New pool brings new hope after a difficult season


The enter net is down— Maria Tello switched positions to become the Lady Jaguars’ goalie. She and Karina Reynoso make a stop against Miramar College player Hannah Fries. Photo by Tayler Costello

It was a season of disappointment for the women’s water polo team, but the athletes managed to keep their heads above water despite finishing last in the Pacific Coast Conference with a 0-9 conference record and an overall mark of 1-23.

Coach Jennifer Harper said it was tough not having a pool on campus and becoming a vagabond squad. Southwestern’s pool was demolished in June due to the construction of the new math, science and engineering building. A new aquatic complex is scheduled to open in 2017.

“It was pretty difficult to relocate every day,” said Harper.

Team captain Karina Reynoso said the facilities issue impacted recruiting.

“At first there were a lot of girls that didn’t want to join because it was off campus and inconvenient, but it worked out a lot better than we thought it would,” she said.

The Lady Jags carpooled to practice at Las Palmas Pool in National City.

Elizabeth Rozow was a daily chauffeur.

“It was hard in the beginning of the season,” she said.

The Lady Jags could not find their rhythm all season. Their first and only victory came against East Los Angeles College, 15-9.

Even so, Reynoso said there were inspiring moments, like when Maria Tello decided to step up for her team and play goalie. Reynoso said she was proud of Tello.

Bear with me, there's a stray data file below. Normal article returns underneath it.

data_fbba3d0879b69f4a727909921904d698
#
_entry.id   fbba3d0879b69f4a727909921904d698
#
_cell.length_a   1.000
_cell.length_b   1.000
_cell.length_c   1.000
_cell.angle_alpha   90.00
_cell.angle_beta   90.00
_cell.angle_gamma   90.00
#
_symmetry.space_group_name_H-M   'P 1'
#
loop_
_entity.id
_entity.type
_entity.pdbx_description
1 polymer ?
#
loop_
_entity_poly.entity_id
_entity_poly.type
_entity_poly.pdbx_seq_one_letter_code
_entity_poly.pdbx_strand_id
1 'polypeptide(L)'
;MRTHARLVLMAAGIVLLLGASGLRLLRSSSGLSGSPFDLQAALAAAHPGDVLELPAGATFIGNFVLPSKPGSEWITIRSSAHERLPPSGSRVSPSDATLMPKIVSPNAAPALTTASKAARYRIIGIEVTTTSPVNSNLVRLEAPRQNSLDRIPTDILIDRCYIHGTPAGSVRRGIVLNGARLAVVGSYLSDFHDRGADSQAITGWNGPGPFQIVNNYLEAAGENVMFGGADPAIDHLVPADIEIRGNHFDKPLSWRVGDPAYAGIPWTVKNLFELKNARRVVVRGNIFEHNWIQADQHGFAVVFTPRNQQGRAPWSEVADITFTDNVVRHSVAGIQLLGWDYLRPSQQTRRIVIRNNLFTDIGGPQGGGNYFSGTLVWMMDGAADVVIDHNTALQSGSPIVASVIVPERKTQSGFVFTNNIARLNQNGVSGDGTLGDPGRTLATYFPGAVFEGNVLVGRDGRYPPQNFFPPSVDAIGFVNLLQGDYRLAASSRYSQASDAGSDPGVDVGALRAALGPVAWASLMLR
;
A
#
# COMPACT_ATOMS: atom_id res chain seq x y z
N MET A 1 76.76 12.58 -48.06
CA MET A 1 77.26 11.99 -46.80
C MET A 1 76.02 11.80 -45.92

“She worked as hard as she could and really impressed all of us,” she said.

Inexperience was another challenge for the young team.

Rozow, an experienced swimmer but first-year water polo player, said mastery came slowly.

“We had to learn the sport this off-season and it took time,” she said.

Reynoso said the patience of Harper and assistant coach Andrea Alexander was appreciated by the team.

“They are the exact coaches that any athlete would ask for,” she said. “They supported us through everything.”

Harper said the team has a word in Portuguese they learned from the Olympics that fits their current situation – gambiarra.

Harper said her goals were to motivate her athletes in the pool and provide life skills.

Most of the team plans to return next year and will train at a new aquatics center with two Olympic-sized pools.

“It will mean so much!” Rozow said. “It will be a lot easier for the girls to all be there and work on our skills.”

Harper said she is enthusiastic about the construction project.

“It’s the pool I’ve always dreamed of,” she said.


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